Source Link - Mattanawcook Academy students learn sign language, promote awareness
If you happen to meet any of the 39 members of Carrie Pierce’s American Sign Language classes at Mattanawcook Academy of Lincoln, you’d be wise to avoid using the term “hearing-impaired.”
They really don’t like it.
“They’re not impaired — they’re deaf,” said senior Candice Osborne, 17, of Lincoln during an interview last week. “They’re deaf, they know that they’re deaf, and they like to be treated equally. They don’t want you to baby them.”
Deaf people — or those who live in “the community,” as the students say — feel that being called “hearing-impaired” smacks of condescension and the unequal treatment given those who are disabled, when all they really do that’s different from anybody else is speak with their hands, the students said. They also like the “d” in deaf to be capitalized.
“Don’t stare at them [when they sign],” Osborne said. “They regard that as an intrusion, like people being nosy.”
“And don’t yell at them,” said sophomore Jenna Brown, 15, of Lincoln. “They won’t be able to hear you any better. If you meet someone who is deaf and don’t know how to do sign language, tell them you don’t understand and that you will try your hardest to understand.”
This awareness of the sensitivities of deaf people, and the fact that it was among the first things mentioned by a half-dozen of Pierce’s students at the Mattanawcook Academy football game last Friday night, shows that the students are learning more than just ASL in Pierce’s classes.
They’re learning awareness, the culture of American deaf people, how to be more inclusive with the deaf, and a healthy feel for the sensibilities of those for whom signing is not just a second language — and that’s precisely the point, Pierce said.
Pierce, who is deaf, said with aid from Osborne’s translation that one of the goals of the class is to have her students, all of whom can hear, become more “understanding and accommodating to deaf people.”
This year, Pierce is teaching three ASL classes at MA. Students take the class for foreign language credit. It is part of the curriculum and meets every other day. Pierce also teaches adult education in Ellsworth and teaches two ASL classes at the University of Maine. She also runs a summer camp for deaf children and has a nature photography business.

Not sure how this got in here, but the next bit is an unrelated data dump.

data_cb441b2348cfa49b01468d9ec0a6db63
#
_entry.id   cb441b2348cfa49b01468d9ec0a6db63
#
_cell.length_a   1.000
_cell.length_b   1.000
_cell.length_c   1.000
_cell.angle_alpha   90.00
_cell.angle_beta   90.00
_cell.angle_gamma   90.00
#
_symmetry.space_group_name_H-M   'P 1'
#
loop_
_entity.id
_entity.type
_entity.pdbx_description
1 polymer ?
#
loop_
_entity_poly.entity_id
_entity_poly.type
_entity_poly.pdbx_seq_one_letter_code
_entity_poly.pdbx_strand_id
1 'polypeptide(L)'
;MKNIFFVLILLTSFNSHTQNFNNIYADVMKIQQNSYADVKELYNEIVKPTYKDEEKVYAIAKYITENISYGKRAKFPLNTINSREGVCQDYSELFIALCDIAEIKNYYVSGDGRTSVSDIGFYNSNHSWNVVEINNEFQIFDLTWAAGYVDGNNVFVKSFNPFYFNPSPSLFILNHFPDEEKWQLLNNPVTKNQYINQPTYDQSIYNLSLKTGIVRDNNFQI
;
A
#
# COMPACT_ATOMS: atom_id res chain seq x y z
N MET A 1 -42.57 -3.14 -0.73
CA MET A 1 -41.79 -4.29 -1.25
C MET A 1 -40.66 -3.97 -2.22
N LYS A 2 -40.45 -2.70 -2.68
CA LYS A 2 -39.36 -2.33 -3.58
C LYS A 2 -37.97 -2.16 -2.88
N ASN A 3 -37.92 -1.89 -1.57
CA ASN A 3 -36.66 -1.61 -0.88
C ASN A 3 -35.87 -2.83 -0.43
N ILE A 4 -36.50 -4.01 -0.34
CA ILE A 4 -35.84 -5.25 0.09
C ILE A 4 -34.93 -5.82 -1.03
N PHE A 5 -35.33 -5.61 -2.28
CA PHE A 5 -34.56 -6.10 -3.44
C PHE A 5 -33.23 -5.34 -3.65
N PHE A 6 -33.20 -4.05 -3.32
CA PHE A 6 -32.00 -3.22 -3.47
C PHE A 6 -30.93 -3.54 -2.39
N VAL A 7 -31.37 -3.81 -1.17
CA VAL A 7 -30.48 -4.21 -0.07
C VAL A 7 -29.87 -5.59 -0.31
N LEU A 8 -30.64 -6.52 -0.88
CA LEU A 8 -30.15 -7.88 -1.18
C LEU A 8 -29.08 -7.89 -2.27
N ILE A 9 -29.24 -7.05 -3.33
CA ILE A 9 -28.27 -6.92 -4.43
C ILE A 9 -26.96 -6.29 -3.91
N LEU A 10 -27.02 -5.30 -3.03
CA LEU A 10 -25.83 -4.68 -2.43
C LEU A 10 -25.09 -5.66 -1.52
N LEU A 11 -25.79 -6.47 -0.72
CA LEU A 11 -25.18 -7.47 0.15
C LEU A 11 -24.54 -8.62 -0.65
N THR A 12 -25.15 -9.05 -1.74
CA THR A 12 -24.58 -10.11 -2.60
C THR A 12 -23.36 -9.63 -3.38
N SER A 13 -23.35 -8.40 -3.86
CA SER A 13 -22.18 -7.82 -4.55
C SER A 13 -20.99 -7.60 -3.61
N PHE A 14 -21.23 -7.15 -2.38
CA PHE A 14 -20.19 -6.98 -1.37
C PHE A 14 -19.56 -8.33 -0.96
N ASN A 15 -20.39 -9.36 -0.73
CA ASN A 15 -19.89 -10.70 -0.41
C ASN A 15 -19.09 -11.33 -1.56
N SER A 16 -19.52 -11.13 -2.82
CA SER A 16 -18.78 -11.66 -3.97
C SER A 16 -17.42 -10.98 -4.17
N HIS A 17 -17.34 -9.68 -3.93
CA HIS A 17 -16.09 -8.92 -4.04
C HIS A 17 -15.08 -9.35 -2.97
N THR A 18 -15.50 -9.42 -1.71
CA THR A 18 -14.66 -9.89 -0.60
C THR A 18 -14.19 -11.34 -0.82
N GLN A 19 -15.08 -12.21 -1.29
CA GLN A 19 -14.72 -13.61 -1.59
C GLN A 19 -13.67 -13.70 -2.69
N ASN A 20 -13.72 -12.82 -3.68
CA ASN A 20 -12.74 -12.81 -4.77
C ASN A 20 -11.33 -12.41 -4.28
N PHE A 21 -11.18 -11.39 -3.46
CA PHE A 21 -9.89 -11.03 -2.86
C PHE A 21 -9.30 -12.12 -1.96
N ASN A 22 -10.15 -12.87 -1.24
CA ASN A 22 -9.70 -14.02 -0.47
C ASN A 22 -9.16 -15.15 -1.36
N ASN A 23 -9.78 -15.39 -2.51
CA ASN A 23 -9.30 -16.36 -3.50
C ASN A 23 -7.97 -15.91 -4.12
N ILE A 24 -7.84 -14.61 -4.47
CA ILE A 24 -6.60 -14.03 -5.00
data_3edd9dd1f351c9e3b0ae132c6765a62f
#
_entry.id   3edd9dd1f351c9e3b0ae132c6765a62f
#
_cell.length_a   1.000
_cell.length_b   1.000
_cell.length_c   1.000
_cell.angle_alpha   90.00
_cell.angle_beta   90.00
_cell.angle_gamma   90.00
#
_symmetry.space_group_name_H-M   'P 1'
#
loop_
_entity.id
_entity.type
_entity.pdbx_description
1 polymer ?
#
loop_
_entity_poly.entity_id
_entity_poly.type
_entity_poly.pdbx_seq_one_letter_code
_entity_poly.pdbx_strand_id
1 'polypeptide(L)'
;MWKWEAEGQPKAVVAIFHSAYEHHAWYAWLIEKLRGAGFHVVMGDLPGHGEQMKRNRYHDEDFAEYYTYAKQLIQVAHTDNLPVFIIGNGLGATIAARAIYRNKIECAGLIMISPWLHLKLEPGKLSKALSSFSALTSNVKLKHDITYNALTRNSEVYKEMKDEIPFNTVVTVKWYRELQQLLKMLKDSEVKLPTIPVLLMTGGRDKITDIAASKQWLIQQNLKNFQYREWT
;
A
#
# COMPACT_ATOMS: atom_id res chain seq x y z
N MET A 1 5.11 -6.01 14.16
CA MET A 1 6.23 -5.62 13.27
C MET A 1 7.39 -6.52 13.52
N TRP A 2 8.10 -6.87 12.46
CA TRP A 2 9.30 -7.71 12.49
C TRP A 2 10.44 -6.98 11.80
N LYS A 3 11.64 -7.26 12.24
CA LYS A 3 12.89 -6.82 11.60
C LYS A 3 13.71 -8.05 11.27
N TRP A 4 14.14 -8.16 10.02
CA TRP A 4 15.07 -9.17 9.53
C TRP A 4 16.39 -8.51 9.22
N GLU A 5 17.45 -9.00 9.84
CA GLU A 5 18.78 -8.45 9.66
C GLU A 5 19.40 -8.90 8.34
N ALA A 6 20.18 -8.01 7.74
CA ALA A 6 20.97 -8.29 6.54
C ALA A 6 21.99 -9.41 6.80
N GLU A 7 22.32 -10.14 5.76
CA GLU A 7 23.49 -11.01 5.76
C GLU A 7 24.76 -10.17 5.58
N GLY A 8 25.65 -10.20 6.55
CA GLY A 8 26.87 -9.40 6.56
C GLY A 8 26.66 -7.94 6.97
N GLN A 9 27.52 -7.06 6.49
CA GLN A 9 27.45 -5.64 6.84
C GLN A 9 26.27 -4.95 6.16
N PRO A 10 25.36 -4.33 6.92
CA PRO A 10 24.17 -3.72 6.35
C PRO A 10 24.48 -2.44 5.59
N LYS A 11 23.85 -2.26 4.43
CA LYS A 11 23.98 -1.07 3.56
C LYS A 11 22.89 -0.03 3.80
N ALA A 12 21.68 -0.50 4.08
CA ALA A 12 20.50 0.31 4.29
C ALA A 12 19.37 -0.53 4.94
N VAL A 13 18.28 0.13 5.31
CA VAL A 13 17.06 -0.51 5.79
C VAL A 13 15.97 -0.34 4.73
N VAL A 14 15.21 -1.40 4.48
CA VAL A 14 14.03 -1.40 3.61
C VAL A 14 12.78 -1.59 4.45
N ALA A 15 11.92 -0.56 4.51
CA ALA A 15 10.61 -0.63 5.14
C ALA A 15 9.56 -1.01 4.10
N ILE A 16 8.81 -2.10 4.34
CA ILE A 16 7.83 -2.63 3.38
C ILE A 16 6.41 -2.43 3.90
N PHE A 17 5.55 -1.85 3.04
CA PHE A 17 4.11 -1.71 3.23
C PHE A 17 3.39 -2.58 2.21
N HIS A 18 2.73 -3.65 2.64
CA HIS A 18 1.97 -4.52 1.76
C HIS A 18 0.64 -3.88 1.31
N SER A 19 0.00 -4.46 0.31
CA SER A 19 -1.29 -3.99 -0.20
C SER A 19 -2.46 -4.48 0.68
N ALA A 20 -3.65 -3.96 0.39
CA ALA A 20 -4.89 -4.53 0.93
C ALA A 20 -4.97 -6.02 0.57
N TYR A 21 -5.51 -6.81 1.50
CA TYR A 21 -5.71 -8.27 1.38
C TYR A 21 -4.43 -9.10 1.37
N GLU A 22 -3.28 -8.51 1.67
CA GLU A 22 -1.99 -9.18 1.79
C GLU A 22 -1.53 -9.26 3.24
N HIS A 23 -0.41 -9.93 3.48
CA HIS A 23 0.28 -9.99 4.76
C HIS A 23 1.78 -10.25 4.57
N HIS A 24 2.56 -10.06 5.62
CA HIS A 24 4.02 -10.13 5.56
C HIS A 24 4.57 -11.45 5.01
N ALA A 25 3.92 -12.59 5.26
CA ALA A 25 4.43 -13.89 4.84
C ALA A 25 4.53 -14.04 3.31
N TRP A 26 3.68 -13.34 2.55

One of the principles taught in Pierce’s classes is that English and ASL are separate languages. For example, when a student asked how to sign the phrase “you’re welcome,” Pierce explained that the sign is a thumbs up, or the sign for “all right” or “fine.” This prevents confusion with the sign for “welcome” when admitting someone to your home.
Friday’s football game was something of a milestone for Pierce and the two years of classes in ASL that she has taught at the Lincoln high school: It marked the first time that her students signed the national anthem before an athletic event.
The 10 students arrayed themselves on the field before the crowd and, after an announcement explaining their presence, “sang” the anthem in sign.
“I thought it was great,” said Julia Delano of Lincoln, who attended the game with her husband, Byron. “We actually have a cousin who is deaf, and I was thinking it would be great for her to have seen them doing that.”
“It was really different,” said Mike Farrell, 20, of Lincoln, a business management major at Husson University in Bangor. “We never had that in class when I was here.”
Pierce said she was proud of her students for their performance on the field and in the classroom, though sophomore Harlee Whitney, 15, of Lincoln said they were “crazy nervous” learning the translation for the anthem before the game.
“This is the first time it’s ever been done at a game here,” she said.
“We crammed it all in,” said 15-year-old sophomore Alycia Botting of Lincoln.
The students hope to sign the anthem at an MA basketball game next, they said.
They also want to continue learning and teaching sign language and promoting awareness of the needs of deaf people until the goal Pierce announced to her students in the first days of class — to have sign language so commonly known in the Lincoln Lakes region that she can shop here without any discomfort — is finally realized.